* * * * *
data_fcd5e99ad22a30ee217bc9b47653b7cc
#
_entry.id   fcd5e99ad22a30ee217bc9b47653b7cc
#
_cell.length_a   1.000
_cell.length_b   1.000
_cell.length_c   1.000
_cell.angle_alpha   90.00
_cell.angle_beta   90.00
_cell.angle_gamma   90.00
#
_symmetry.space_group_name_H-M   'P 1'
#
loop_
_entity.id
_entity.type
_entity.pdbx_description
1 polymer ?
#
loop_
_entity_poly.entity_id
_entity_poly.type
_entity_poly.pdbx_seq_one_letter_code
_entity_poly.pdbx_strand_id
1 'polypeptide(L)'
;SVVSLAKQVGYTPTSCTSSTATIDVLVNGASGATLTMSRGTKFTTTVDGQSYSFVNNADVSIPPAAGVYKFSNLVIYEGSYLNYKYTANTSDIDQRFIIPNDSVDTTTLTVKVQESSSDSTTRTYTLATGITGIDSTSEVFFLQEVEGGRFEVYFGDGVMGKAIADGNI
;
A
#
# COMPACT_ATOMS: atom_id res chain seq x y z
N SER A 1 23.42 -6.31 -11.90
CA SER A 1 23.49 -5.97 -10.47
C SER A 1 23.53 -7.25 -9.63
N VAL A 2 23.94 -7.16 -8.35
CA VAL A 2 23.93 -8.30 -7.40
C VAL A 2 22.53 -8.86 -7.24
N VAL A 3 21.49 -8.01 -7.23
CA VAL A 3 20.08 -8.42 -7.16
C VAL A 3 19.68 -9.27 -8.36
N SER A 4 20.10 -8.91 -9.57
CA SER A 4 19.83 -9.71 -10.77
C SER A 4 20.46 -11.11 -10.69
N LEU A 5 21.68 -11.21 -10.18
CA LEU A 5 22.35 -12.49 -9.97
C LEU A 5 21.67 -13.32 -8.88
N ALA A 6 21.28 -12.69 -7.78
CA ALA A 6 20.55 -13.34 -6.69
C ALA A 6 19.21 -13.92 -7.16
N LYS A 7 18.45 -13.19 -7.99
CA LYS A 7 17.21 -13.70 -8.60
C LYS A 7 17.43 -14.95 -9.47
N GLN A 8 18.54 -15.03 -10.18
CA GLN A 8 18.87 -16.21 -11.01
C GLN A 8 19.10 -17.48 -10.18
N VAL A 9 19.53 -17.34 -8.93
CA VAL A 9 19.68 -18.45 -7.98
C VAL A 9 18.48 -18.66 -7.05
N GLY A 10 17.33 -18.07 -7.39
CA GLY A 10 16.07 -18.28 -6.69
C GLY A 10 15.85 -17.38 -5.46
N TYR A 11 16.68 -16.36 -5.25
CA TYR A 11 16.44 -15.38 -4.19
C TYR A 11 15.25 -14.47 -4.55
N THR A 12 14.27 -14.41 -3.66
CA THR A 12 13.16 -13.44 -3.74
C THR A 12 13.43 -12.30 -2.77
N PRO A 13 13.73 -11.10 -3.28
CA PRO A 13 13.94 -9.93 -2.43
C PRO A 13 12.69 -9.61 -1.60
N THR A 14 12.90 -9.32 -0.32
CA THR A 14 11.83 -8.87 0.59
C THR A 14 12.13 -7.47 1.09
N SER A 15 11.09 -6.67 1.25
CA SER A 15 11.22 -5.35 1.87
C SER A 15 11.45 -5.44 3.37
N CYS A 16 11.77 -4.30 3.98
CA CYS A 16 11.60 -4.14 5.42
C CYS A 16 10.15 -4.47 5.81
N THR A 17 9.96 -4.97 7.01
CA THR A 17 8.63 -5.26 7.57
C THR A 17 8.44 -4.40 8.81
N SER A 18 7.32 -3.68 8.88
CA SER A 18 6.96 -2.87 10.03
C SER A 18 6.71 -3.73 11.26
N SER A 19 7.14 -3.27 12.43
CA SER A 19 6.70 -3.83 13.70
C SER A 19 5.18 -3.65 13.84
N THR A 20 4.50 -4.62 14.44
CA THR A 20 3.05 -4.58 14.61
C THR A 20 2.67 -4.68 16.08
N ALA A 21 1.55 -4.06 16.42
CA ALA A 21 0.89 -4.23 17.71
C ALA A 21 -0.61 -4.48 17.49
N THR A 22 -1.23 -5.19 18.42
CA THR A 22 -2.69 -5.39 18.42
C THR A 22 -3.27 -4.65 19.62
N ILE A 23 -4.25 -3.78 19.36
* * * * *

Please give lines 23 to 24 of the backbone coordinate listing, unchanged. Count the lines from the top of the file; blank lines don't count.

_entity_poly.pdbx_seq_one_letter_code
_entity_poly.pdbx_strand_id